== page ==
I like to preach it-preach it
Like I'm supposed to do,
Cause I do that chant-chant,
A smile on my face,
With all the right notes
In all the right places.

I see them marketing.
They're selling Jesus out.
They say that doctrine's junk—
"That's not what He's about.
If you are lovey-dovey,
That's quite enough,
'Cause we know sinning doesn't matter.
Love and smiling is the stuff."

Yeah, my pastor, he said,
"Sacramental entrepreneurs,
Well, they shovel their garbage.
It stinks worse than cow manure.
You know, they call themselves 'Luth'rans,'
But Luther would call them wrong.
So if that's what you're into,
Then go ahead and move along."

Because you know I'm all about that cross,
'Bout that cross,
No devil.
I'm all about that cross,
'Bout that cross,
No devil.
I'm all about that cross,
'Bout that cross,
No devil.
I'm all about that cross,
'Bout that cross.

I'm bringing doctrine back!
Go ahead and tell those sad apostates that.
No, I ain't playing. They think they're all that,
But let me tell you
Every bit of that is rotten
From the bottom to the top.

Yeah, my pastor, he said,
"Sacramental entrepreneurs,
Well, they shovel their garbage.
It stinks more than cow manure.
You know, they call themselves 'Luth'rans,'
But Luther would call them wrong.
So if that's what you're into,
Then go ahead and move along."

Because you know I'm all about that cross,
'Bout that cross,
No devil.
I'm all about that cross,
'Bout that cross,
No devil.
I'm all about that cross,
'Bout that cross,
No devil.
I'm all about that cross,
'Bout that cross.

Because you know I'm all about that cross,
'Bout that cross,
No devil.
I'm all about that cross,
'Bout that cross,
No devil.
I'm all about that cross,
'Bout that cross,
No devil.
I'm all about that cross,
'Bout that cross.

Because you know I'm all about that cross,
'Bout that cross,
No devil.
I'm all about that cross,
'Bout that cross,
No devil.
I'm all about that cross,
'Bout that cross,
No devil.
I'm all about that cross,
'Bout that cross.

Wednesday, October 15, 2014

Sermon for 10/12/14--Trinity XVII

Audio:




Text:

At the Table

Grace to you and peace from God our Father, and from our Lord and Savior Jesus Christ. Amen.


The Pharisees believed the most important thing was where you sat, whether you were at the head of the table or the other end. But Jesus says that the most important thing is that you’re at the table. The rest of it sort of worked itself out. This is a picture of faith in Jesus Christ for the forgiveness of sins, which is what’s going on in our text. Jesus is going to eat bread at a Pharisee’s house, and a man with a horrible disease stands before the Lord. The man doesn’t say anything. He just stands there. It is obvious what this man wants and needs. He needs Jesus to heal him.

The Pharisees kept close watch to see what Jesus would do. Would He break the law of the Sabbath and heal the man? The answer, of course, is yes. Jesus came to seek and to save the lost, to heal the broken and to forgive the sins of the penitent. He healed the man and sent him home. The Pharisees were aghast! Jesus did work on the Sabbath, and this was a great insult to them. The Sabbath hearkens back to creation, when we hear in Genesis that God ended His work of creation, and He rested on the seventh day. God blessed the seventh day and sanctified it, because in it He rested from all His creative work. It was the Day when He blessed His creation.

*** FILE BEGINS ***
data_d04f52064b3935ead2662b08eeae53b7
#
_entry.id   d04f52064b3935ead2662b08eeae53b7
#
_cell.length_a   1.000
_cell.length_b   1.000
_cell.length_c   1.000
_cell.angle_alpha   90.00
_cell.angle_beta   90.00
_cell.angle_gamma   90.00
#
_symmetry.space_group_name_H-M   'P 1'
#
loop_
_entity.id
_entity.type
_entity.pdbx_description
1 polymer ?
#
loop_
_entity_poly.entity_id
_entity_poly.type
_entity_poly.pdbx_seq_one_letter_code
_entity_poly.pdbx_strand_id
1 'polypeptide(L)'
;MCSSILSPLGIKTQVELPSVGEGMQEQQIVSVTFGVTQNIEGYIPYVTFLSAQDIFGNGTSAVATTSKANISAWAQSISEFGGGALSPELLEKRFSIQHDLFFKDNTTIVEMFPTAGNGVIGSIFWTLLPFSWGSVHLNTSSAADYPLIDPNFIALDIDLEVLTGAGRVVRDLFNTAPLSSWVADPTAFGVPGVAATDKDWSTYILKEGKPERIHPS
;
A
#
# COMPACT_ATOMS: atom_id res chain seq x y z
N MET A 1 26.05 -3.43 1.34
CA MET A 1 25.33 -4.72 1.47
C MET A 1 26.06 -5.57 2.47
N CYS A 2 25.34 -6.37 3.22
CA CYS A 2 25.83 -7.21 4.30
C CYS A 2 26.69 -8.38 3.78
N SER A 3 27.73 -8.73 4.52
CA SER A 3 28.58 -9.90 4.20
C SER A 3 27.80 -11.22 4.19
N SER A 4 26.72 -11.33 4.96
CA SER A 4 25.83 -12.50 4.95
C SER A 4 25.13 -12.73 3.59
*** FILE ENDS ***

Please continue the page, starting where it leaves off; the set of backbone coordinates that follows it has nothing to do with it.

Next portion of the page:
And then He blessed it again with Jesus. God set apart the Sabbath Day because that is the day Jesus rested in the tomb. He died on Good Friday, rested in death on Saturday, and rose from the dead on Easter Sunday. When Jesus healed on the Sabbath, He was saying that He is the Lord of the Sabbath, and that He can bless His creation on the Sabbath day just as He did when He created the world.

You spend your life working and striving and trying to get ahead. Like the Pharisees in our text, we are all obsessed with the pecking order of things. We want to be at the head of the table; we want our place at the top. But you can’t do it. No matter how hard you try, you will fail. Like the man with dropsy, your failure before God is obvious to everyone, especially to the One who knows all and sees all. And the more you strive and work and struggle, the more obvious it is that you can’t make it on your own. You are trapped. Just like this man with the dropsy, just like the young man of Nain from last week, you’re trapped. All of your striving and working and struggling to be more spiritual or more Christian will never get you anywhere in the Christian faith. The only one who can get you to the Table and give you a place of honor is the Lord of the Banquet, Jesus Himself.